A potentiometer on a breadboard that adjusts the pump level


The process of putting it all together:

Here the separate radio modules are wire up together for the first time. At this point, either radio can act as a transmitter or receiver of data.

Here we are completing our first tests with the jerry-rigged humidifier module. We’ve attached our own wires to the pins we needed to the turn the attach pcb circuit on and off with our own button.

The updated design for the box that will hold our remote humidity sensor, transmitter, and battery is being 3D printed here. We had to increase the volume of our design in order to hold the necessary number of batteries.

Different parts of the project start to be integrate. At this point we have a humidifier attached to the primary radio module while the humidity sensor and transmitter module are still sending data (picture at right).

All of the major components of our main module are combined. Now the pump is connected along with a potentiometer to control its speed. We tested both the humidifier and pump using a simple bucket of water.

With the main module complete with an LED indicator strip, we demonstrate the basic functionality. At this point the humidifier is automatically responding to the readings from the remote humidity sensor module. Any time it senses humidity below 40%, it begin to atomize the water.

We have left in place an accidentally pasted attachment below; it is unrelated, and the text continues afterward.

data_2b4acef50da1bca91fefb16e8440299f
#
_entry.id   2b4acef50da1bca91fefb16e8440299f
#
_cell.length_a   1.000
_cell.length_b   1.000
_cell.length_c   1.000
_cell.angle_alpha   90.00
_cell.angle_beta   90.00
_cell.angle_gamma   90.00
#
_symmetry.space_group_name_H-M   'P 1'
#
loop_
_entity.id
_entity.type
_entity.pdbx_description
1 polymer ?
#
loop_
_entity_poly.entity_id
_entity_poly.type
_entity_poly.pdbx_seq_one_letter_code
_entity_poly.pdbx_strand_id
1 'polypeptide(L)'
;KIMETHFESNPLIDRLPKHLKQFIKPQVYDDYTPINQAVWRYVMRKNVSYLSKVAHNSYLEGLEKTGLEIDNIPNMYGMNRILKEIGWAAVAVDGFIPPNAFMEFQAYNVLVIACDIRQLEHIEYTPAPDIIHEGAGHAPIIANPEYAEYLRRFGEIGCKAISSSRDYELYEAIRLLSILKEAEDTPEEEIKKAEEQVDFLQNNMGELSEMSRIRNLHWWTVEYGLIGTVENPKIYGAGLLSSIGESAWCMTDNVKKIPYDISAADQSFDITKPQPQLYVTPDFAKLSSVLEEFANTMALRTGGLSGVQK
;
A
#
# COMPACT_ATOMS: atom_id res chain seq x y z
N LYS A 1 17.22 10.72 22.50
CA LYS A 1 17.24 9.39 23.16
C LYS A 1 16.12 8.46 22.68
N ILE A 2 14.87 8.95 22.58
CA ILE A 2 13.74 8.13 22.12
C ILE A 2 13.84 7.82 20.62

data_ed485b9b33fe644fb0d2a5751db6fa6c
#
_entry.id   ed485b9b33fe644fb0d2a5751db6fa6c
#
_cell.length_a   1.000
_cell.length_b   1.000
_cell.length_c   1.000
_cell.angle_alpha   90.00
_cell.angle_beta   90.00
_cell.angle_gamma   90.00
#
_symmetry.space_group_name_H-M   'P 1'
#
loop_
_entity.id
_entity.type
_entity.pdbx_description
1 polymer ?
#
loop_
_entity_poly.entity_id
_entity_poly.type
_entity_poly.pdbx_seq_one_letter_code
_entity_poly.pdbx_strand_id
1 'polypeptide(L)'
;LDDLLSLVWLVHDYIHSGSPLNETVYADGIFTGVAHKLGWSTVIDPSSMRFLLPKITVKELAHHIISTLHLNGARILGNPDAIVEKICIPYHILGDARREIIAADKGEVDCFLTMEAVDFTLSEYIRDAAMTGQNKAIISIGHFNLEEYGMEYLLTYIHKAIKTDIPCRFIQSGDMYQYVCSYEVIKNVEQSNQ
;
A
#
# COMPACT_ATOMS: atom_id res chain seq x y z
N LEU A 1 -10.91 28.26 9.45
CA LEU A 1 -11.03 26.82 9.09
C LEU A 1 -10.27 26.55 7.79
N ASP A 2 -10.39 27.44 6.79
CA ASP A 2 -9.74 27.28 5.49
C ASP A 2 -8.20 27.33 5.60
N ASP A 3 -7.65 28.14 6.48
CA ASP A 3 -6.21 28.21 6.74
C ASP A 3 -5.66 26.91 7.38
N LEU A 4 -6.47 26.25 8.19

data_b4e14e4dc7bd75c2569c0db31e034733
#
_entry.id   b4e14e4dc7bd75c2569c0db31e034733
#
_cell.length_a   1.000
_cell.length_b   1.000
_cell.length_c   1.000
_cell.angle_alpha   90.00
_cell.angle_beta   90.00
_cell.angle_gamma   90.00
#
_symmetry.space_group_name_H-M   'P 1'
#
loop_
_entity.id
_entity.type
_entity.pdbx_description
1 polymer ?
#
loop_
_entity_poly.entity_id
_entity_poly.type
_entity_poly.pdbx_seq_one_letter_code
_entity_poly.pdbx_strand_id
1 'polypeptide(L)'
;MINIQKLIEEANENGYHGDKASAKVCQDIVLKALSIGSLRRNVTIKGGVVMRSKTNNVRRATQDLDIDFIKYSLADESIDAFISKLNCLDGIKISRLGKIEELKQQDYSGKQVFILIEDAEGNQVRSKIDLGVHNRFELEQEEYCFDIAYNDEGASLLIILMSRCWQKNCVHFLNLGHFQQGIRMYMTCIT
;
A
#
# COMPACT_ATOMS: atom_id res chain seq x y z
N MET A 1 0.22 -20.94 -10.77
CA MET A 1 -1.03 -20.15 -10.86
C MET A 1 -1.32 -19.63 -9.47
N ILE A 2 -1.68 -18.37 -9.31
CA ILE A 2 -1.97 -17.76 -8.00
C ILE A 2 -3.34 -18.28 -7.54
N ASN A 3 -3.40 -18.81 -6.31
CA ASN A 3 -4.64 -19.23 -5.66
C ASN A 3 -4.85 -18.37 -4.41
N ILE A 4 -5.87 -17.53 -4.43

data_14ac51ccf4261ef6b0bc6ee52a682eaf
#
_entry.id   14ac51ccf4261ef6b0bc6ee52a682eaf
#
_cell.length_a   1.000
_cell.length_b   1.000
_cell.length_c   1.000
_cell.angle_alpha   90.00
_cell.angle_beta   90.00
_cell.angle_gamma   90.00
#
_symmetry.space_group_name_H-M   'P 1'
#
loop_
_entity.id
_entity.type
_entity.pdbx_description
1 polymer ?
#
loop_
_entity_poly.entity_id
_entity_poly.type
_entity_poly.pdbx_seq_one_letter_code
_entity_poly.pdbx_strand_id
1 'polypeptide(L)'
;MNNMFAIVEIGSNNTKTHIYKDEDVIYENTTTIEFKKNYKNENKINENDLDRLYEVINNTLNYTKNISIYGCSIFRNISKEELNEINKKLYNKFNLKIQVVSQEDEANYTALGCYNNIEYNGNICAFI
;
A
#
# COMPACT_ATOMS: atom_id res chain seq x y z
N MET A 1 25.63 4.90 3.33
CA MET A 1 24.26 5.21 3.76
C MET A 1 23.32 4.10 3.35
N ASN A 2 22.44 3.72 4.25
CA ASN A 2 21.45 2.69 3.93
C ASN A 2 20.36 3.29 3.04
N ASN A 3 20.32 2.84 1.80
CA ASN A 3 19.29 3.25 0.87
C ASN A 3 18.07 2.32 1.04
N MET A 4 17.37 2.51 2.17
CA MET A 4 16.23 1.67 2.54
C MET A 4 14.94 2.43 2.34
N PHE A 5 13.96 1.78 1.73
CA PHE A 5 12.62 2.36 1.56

Adjustable LED strip: the LEDs turn red when the humidity level is below the threshold (40-), turn rainbow if it’s right above the threshold (40-50), and turn blue if it’s too much above the threshold (60+).


We had a really great discussion with Jim during our hour-long conversation last Tuesday. Though we were initially a little unsure about whether we would be able to fill such a long stretch with continued conversation. To our pleasant surprise we learned a lot from Jim who seemed pleased with our progress so far, but was also very adamant and prepared to offer his own opinions on many different aspects of our product from design to hardware to the way we were implementing state-machine-like behavior in our code. One aspect that he had some great suggestions on was the remote humidifier module that we are developing. We learned that he would like to last for at least 6 months using battery power with a low-profile and a method for indicating low-battery power. All of these seemed feasible to us and were not something we had initially considered implementing. In addition, probably spawned from his love and background in physics, Jim also mentioned that he it would be great if the fountain could include a visual display showing things like humidity and estimated humidifier completion time (calculated using the diffusion equation, he added).